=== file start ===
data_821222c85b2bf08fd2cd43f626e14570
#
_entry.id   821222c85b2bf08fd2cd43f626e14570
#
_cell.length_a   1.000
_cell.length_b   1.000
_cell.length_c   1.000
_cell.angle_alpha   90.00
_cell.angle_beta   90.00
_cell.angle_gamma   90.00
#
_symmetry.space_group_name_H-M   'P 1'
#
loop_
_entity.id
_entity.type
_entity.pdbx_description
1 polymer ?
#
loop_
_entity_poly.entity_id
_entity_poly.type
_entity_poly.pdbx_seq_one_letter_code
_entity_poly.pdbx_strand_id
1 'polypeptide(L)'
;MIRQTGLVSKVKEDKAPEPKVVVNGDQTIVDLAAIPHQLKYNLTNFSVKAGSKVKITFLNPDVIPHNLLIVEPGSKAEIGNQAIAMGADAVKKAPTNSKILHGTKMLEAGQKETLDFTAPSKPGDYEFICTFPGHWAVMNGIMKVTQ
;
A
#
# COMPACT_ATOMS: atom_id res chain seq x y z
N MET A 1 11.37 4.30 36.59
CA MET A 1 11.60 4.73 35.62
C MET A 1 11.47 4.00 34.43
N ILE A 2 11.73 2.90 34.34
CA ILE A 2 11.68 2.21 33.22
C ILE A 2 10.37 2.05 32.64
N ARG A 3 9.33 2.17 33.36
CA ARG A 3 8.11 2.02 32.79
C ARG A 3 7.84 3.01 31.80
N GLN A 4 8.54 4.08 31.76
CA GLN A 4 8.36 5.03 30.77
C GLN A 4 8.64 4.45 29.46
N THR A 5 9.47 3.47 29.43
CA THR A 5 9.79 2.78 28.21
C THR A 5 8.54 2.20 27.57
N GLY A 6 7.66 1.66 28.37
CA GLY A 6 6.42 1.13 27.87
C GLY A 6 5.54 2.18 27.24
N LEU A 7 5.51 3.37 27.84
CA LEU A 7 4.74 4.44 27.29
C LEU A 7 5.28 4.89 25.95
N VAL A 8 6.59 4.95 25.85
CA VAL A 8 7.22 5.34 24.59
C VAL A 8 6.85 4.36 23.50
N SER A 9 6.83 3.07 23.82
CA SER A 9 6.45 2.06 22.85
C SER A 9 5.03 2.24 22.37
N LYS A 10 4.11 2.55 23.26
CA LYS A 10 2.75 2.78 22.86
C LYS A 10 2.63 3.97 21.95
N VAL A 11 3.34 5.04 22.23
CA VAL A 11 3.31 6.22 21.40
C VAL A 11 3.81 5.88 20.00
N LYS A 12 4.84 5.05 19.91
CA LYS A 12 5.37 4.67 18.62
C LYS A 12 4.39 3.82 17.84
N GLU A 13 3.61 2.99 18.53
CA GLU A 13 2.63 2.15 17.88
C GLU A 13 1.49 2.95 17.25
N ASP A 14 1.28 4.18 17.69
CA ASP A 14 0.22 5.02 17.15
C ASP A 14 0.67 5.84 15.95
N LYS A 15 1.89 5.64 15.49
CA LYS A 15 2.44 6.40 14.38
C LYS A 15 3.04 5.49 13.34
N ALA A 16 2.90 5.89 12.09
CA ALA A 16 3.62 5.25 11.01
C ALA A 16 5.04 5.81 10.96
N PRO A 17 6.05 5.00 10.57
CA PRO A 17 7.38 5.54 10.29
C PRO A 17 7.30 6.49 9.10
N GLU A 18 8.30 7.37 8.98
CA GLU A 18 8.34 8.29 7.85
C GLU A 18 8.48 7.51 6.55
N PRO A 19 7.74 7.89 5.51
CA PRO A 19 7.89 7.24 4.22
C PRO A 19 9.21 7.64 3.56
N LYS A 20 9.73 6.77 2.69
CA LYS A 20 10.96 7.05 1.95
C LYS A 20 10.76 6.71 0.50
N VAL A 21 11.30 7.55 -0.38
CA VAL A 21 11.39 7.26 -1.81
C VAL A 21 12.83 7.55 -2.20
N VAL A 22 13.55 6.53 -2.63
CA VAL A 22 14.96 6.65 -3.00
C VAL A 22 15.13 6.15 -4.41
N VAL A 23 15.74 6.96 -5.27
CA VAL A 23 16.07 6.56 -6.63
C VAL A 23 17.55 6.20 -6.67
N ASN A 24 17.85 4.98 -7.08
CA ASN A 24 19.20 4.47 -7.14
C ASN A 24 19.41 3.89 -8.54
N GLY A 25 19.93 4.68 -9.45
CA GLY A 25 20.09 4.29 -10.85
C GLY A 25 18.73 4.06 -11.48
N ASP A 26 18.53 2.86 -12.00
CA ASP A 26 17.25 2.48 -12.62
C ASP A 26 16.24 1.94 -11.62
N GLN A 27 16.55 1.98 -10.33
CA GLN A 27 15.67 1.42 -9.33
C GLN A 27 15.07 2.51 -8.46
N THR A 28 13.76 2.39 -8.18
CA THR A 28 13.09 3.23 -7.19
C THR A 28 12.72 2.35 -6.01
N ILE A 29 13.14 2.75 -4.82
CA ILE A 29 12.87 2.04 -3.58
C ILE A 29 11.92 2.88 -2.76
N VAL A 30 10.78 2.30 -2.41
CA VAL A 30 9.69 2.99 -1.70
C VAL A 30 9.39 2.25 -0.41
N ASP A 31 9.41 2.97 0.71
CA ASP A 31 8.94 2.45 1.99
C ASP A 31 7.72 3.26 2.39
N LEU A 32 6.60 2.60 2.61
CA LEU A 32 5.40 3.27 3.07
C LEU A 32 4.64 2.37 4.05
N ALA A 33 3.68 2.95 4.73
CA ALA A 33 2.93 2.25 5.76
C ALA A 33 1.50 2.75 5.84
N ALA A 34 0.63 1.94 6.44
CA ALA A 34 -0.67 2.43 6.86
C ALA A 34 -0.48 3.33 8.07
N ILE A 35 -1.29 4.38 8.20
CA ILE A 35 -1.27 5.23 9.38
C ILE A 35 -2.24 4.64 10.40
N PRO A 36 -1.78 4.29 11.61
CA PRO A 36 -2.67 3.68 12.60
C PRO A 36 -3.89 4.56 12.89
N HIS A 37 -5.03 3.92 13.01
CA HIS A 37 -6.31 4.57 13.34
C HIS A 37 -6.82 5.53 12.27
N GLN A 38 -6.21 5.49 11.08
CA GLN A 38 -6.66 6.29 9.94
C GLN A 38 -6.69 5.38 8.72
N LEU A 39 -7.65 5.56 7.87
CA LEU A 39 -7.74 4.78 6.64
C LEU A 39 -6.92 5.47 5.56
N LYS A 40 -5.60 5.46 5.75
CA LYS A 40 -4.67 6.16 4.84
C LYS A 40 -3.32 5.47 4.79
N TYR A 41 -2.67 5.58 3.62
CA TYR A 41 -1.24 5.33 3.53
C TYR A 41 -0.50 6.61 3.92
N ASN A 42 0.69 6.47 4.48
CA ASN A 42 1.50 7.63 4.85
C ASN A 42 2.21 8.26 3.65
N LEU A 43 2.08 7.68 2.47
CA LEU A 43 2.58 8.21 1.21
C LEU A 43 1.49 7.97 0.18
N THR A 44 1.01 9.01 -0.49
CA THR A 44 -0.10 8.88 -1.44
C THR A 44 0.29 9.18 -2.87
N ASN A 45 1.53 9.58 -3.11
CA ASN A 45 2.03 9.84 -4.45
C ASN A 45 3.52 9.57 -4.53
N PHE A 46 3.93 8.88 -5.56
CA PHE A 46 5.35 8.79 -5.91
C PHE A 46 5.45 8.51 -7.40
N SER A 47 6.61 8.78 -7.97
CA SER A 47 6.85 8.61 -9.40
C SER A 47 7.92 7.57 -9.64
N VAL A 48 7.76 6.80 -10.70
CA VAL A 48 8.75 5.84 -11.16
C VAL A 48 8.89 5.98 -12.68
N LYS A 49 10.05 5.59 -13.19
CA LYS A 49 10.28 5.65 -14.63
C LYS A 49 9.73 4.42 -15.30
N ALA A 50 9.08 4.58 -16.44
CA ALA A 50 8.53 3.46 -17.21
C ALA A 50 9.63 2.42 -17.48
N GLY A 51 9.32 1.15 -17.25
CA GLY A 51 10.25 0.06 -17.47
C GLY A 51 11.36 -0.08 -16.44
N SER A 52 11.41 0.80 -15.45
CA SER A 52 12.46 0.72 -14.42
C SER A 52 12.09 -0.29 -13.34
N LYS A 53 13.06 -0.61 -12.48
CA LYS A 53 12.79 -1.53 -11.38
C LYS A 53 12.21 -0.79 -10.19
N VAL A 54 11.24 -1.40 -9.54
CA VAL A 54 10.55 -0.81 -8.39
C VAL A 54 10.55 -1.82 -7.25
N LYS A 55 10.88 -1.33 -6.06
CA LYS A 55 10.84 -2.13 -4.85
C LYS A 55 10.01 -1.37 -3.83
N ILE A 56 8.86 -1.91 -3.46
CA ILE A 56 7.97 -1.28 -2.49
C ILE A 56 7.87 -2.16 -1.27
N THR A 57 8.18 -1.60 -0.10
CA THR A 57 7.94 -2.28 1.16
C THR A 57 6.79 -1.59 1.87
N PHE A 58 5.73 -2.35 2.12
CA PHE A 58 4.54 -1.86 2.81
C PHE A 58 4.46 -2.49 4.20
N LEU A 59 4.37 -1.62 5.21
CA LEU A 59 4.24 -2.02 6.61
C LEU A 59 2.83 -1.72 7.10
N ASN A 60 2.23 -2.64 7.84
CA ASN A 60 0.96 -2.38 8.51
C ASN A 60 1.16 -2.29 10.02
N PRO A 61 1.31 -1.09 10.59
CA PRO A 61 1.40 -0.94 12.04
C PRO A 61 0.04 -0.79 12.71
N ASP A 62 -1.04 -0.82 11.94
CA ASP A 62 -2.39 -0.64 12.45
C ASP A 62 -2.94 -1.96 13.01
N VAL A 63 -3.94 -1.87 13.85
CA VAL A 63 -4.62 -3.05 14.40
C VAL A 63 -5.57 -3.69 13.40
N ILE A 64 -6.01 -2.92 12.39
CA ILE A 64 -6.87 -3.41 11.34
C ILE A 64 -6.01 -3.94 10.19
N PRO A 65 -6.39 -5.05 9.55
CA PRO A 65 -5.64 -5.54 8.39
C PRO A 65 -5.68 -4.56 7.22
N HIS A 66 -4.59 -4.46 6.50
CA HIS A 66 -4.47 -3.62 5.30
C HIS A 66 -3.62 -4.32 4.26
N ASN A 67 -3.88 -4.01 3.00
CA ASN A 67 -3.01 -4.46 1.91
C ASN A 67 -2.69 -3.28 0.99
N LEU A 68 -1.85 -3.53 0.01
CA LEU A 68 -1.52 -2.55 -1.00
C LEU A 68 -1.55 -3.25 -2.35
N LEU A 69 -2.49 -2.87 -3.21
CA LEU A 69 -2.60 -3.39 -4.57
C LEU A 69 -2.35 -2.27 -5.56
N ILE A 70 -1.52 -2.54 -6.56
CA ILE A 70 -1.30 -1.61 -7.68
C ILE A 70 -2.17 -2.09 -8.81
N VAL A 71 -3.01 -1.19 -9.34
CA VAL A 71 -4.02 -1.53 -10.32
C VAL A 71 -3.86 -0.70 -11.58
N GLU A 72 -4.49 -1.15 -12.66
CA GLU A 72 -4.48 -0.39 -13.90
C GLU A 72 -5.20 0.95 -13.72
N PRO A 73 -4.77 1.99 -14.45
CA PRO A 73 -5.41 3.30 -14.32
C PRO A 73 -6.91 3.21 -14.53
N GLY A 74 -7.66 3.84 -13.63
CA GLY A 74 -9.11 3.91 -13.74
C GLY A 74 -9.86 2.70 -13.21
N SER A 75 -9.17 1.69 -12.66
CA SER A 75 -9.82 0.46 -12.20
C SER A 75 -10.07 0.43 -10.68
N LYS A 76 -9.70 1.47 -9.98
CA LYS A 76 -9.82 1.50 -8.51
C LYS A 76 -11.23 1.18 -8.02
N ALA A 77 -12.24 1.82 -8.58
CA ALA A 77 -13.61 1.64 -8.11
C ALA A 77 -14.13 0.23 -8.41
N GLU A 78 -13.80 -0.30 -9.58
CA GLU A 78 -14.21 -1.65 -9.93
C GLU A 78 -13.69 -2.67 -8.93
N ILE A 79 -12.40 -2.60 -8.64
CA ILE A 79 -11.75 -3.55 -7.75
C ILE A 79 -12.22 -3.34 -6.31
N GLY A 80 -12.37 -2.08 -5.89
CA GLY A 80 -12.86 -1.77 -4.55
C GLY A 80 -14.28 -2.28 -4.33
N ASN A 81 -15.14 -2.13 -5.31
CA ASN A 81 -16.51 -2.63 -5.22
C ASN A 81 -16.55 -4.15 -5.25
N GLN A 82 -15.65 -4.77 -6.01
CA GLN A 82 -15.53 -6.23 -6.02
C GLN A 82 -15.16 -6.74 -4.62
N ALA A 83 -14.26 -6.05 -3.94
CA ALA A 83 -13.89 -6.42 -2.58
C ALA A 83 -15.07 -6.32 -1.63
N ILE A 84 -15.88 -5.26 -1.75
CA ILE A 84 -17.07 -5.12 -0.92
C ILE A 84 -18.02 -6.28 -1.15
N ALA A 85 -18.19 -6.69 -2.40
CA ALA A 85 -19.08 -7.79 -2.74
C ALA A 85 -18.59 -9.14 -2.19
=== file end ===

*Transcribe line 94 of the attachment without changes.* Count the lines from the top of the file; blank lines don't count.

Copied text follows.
N VAL A 22 13.55 6.53 -2.63